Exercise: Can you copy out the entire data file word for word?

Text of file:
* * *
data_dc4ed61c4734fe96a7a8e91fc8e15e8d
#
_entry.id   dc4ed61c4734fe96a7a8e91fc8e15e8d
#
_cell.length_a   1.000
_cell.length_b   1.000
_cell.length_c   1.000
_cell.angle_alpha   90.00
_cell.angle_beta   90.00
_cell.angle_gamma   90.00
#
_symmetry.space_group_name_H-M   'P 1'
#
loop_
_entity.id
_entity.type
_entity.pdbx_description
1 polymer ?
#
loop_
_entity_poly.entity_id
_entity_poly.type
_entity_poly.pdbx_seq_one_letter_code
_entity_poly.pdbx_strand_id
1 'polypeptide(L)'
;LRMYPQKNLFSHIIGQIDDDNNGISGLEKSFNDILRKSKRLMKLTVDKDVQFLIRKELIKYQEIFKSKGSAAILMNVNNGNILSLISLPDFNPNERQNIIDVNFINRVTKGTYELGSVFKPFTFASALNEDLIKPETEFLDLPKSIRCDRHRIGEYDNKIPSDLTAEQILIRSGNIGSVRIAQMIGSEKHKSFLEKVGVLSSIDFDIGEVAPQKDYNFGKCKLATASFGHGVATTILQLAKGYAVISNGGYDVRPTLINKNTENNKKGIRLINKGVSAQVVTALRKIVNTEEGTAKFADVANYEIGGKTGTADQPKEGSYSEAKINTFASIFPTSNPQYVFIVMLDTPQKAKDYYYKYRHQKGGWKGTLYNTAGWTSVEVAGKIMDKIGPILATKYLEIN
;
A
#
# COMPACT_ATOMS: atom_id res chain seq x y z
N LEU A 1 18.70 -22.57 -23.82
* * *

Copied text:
data_dc4ed61c4734fe96a7a8e91fc8e15e8d
#
_entry.id   dc4ed61c4734fe96a7a8e91fc8e15e8d
#
_cell.length_a   1.000
_cell.length_b   1.000
_cell.length_c   1.000
_cell.angle_alpha   90.00
_cell.angle_beta   90.00
_cell.angle_gamma   90.00
#
_symmetry.space_group_name_H-M   'P 1'
#
loop_
_entity.id
_entity.type
_entity.pdbx_description
1 polymer ?
#
loop_
_entity_poly.entity_id
_entity_poly.type
_entity_poly.pdbx_seq_one_letter_code
_entity_poly.pdbx_strand_id
1 'polypeptide(L)'
;LRMYPQKNLFSHIIGQIDDDNNGISGLEKSFNDILRKSKRLMKLTVDKDVQFLIRKELIKYQEIFKSKGSAAILMNVNNGNILSLISLPDFNPNERQNIIDVNFINRVTKGTYELGSVFKPFTFASALNEDLIKPETEFLDLPKSIRCDRHRIGEYDNKIPSDLTAEQILIRSGNIGSVRIAQMIGSEKHKSFLEKVGVLSSIDFDIGEVAPQKDYNFGKCKLATASFGHGVATTILQLAKGYAVISNGGYDVRPTLINKNTENNKKGIRLINKGVSAQVVTALRKIVNTEEGTAKFADVANYEIGGKTGTADQPKEGSYSEAKINTFASIFPTSNPQYVFIVMLDTPQKAKDYYYKYRHQKGGWKGTLYNTAGWTSVEVAGKIMDKIGPILATKYLEIN
;
A
#
# COMPACT_ATOMS: atom_id res chain seq x y z
N LEU A 1 18.70 -22.57 -23.82